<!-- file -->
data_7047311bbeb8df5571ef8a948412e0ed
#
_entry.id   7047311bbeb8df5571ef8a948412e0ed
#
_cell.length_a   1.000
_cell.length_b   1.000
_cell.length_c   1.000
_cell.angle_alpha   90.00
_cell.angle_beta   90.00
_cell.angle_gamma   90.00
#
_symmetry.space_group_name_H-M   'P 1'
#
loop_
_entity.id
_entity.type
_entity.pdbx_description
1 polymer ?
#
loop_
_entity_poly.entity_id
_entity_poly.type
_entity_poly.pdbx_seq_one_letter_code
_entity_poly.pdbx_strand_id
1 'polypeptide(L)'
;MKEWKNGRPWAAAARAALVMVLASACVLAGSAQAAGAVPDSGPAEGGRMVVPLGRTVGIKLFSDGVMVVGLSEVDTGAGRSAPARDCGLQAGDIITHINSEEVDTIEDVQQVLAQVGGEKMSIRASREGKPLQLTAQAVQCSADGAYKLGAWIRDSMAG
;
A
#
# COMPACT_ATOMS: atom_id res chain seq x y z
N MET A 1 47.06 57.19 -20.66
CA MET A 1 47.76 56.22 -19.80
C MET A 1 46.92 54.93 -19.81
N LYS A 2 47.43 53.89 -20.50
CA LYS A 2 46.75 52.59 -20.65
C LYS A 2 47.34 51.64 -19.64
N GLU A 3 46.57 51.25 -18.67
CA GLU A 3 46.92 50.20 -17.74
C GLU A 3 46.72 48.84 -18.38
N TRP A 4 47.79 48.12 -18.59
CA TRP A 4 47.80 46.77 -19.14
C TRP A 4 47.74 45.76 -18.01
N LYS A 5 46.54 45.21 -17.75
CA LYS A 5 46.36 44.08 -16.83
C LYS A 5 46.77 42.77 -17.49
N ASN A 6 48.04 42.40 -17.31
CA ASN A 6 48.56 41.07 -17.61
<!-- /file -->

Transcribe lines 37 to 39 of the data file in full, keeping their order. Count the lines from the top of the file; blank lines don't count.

N GLU A 3 46.57 51.25 -18.67
CA GLU A 3 46.92 50.20 -17.74
C GLU A 3 46.72 48.84 -18.38